With the quarantine, two of America’s favorite pastimes – traveling and going out to eat – have been put on the back burner.
Which leaves a disproportionate number of people bored out of their minds and in need of a project. Or at the very least, a distraction.
If you answer to that description, the Food Network website offers all manner of how-tos on improving your grilling, shopping for produce and food storage, among other topics. So if you’re in the mood to sharpen your culinary game and have some time on your hands – which a lot of us do – boot up the laptop or tablet, log on and check out these ideas.
“Grilling Central: 500 Ways to Win Summer” (www.foodnetwork.com/grilling): Here, you will find a library’s worth of recipes and information on summer foods, ranging from steaks, burgers, hot dogs, chicken, seafood and veggies on the grill and sides and desserts from the kitchen to picnic fare and kitchen hacks. And if you’re game to try grilling a whole chicken (and not just with a beer can in the cavity), this is the place for you. Food Network personalities Bobby Flay, Trisha Yearwood and Tyler Florence also weigh in with their favorite summer recipes.
“Summer Produce Guide” (www.foodnetwork.com/in-season-now/packages/summer-produce-guide): Be it fruits and berries, slice-and-eat tomatoes or salad greens, there is no shortage of recipes for items from the produce section or farmer’s market here. And who can resist a veggie paella? You’ll also find out what to do with produce that’s about to go bad, learn the many uses for pesto and get tips from Alex Guarnaschelli on how to pick out the freshest produce, among other suggestions.
“Summer Weeknight Dinners” (www.foodnetwork.com/quick-and-easy/packages/weeknight-summer-dinners): The ho-hum mid-week meal gets a jolt of creativity with a litany of easy-to-make recipes ranging from Sandra Lee’s zesty corn and Rachael Ray’s 15-minute dessert to a lemony shrimp scampi pasta from Melissa d’Arabian that looks amazing. And if your tastes tend toward the exotic, there is a Tuscan chicken skillet, a roasted veggie Buddha bowl and a Greek salad. The list is endless.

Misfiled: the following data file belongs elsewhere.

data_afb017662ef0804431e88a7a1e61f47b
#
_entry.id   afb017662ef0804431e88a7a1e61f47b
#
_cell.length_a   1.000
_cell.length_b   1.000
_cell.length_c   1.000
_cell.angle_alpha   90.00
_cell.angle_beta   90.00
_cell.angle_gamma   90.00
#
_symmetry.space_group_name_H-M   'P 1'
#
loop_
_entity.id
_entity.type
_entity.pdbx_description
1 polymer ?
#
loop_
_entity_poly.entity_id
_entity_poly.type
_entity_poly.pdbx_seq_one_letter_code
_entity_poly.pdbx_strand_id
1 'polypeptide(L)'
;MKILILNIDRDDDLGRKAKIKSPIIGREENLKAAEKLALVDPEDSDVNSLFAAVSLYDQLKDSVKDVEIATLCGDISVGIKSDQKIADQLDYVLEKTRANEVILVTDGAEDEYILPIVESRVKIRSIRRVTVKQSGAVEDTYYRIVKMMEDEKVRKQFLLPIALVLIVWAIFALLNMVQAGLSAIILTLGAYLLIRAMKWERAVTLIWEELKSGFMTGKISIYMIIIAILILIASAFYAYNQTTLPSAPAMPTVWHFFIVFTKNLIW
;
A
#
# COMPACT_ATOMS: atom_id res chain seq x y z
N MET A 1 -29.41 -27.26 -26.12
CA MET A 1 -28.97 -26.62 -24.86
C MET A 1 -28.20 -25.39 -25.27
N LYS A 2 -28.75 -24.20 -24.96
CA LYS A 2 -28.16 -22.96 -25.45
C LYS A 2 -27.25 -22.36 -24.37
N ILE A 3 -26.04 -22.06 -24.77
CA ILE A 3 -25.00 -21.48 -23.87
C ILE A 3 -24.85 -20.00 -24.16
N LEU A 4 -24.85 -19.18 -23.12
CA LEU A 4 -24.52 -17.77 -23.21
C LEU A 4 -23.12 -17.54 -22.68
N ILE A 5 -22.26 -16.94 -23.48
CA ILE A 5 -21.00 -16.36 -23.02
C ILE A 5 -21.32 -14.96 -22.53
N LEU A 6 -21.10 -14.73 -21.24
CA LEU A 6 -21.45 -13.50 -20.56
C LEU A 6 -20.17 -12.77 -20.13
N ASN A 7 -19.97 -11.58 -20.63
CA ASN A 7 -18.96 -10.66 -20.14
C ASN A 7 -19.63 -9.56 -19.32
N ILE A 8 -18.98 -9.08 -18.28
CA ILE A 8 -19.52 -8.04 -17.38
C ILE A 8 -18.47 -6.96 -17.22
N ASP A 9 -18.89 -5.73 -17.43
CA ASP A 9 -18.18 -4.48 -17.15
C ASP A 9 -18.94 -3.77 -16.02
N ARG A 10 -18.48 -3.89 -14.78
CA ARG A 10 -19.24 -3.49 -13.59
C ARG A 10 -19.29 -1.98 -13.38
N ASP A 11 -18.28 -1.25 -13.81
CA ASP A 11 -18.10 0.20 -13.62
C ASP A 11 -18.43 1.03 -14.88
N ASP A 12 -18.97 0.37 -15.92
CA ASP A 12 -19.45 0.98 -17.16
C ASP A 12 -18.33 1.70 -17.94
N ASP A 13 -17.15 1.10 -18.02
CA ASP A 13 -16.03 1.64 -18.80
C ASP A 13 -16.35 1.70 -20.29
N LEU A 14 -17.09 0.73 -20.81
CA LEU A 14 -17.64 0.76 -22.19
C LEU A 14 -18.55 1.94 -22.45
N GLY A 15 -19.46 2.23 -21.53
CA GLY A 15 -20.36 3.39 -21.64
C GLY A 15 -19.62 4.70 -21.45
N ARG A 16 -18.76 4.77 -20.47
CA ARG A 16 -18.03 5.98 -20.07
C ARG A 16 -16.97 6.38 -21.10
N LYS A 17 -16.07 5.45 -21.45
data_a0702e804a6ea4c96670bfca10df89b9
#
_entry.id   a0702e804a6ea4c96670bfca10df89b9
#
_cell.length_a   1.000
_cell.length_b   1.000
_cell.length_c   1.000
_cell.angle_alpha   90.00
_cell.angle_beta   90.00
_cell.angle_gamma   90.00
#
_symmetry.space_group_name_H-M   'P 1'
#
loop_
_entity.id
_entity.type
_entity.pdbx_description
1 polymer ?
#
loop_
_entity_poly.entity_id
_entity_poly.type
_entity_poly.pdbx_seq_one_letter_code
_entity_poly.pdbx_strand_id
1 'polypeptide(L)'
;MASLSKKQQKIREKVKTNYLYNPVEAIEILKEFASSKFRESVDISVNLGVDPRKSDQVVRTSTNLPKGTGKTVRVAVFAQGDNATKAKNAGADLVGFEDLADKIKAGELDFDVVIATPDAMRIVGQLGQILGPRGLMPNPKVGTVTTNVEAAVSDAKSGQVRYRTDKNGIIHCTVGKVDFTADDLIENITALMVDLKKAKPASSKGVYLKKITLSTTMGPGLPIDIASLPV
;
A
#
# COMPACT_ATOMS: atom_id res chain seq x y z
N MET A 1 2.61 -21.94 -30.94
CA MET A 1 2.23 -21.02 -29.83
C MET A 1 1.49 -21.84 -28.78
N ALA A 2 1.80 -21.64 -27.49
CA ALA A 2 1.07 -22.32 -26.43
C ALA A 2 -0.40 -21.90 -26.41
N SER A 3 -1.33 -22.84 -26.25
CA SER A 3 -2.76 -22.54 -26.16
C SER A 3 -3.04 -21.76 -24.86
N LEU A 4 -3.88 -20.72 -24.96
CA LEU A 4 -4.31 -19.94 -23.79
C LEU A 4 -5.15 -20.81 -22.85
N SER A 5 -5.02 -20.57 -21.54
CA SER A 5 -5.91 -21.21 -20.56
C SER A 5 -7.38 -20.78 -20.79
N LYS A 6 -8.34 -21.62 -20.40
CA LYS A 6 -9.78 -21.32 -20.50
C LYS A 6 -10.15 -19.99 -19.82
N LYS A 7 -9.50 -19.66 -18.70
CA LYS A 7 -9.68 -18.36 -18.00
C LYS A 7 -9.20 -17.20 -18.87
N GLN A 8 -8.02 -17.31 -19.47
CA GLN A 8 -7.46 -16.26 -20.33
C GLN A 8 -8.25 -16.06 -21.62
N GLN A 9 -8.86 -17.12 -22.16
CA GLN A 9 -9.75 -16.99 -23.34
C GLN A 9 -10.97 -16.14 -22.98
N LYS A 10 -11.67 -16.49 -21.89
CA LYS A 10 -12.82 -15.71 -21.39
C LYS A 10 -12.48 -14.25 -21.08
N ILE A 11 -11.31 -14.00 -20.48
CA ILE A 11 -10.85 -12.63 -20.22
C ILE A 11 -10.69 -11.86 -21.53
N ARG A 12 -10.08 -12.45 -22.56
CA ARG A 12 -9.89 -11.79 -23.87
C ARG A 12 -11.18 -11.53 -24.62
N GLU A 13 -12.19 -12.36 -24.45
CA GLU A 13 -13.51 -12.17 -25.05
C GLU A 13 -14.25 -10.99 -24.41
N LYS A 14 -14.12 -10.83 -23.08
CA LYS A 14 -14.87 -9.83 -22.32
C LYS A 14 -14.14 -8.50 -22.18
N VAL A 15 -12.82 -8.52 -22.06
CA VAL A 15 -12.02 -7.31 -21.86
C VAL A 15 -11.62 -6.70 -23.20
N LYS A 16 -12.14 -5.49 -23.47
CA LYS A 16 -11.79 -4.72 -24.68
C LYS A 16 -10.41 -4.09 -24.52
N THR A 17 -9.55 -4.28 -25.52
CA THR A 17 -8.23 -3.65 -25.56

“Help Around the Kitchen” (www.foodnetwork.com/how-to/packages/help-around-the-kitchen): Everyone can use a little help now and then and here you’ll find knowledge on how to make your kitchen a more user-friendly place, with tips on organization, cleaning and cleaners, loading a dishwasher, refrigerator maintenance, food storage and freezing and what to stock in your pantry. Basically all the things the average home chef never gives much thought to.
George Dickie has been a features writer for Gracenote/Tribune Media Services since 1989, when “Hee-Haw” was still on the air and George “Goober” Lindsay was his first interview. His early interviews ranged from Jim Henson and Dick Van Dyke to Phil Collins and the Dixie Chicks.